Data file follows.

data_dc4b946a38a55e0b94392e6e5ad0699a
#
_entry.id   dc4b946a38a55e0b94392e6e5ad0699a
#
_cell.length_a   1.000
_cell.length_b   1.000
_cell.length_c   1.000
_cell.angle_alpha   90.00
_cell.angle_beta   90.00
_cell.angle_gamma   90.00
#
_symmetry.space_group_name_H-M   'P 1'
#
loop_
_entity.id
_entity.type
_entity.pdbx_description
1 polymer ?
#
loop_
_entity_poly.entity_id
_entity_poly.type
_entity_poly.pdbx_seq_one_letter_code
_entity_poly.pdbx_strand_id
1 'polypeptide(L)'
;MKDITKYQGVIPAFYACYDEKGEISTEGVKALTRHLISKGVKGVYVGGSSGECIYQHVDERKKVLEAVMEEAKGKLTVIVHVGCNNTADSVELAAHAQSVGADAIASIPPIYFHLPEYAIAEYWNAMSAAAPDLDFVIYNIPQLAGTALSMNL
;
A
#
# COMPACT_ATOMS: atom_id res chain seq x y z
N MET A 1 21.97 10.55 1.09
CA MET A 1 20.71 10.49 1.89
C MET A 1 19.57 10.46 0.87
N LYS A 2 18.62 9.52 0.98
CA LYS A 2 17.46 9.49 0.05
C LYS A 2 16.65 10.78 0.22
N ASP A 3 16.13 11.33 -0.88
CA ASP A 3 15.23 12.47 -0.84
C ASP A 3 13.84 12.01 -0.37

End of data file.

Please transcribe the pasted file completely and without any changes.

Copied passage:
data_dc4b946a38a55e0b94392e6e5ad0699a
#
_entry.id   dc4b946a38a55e0b94392e6e5ad0699a
#
_cell.length_a   1.000
_cell.length_b   1.000
_cell.length_c   1.000
_cell.angle_alpha   90.00
_cell.angle_beta   90.00
_cell.angle_gamma   90.00
#
_symmetry.space_group_name_H-M   'P 1'
#
loop_
_entity.id
_entity.type
_entity.pdbx_description
1 polymer ?
#
loop_
_entity_poly.entity_id
_entity_poly.type
_entity_poly.pdbx_seq_one_letter_code
_entity_poly.pdbx_strand_id
1 'polypeptide(L)'
;MKDITKYQGVIPAFYACYDEKGEISTEGVKALTRHLISKGVKGVYVGGSSGECIYQHVDERKKVLEAVMEEAKGKLTVIVHVGCNNTADSVELAAHAQSVGADAIASIPPIYFHLPEYAIAEYWNAMSAAAPDLDFVIYNIPQLAGTALSMNL
;
A
#
# COMPACT_ATOMS: atom_id res chain seq x y z
N MET A 1 21.97 10.55 1.09
CA MET A 1 20.71 10.49 1.89
C MET A 1 19.57 10.46 0.87
N LYS A 2 18.62 9.52 0.98
CA LYS A 2 17.46 9.49 0.05
C LYS A 2 16.65 10.78 0.22
N ASP A 3 16.13 11.33 -0.88
CA ASP A 3 15.23 12.47 -0.84
C ASP A 3 13.84 12.01 -0.37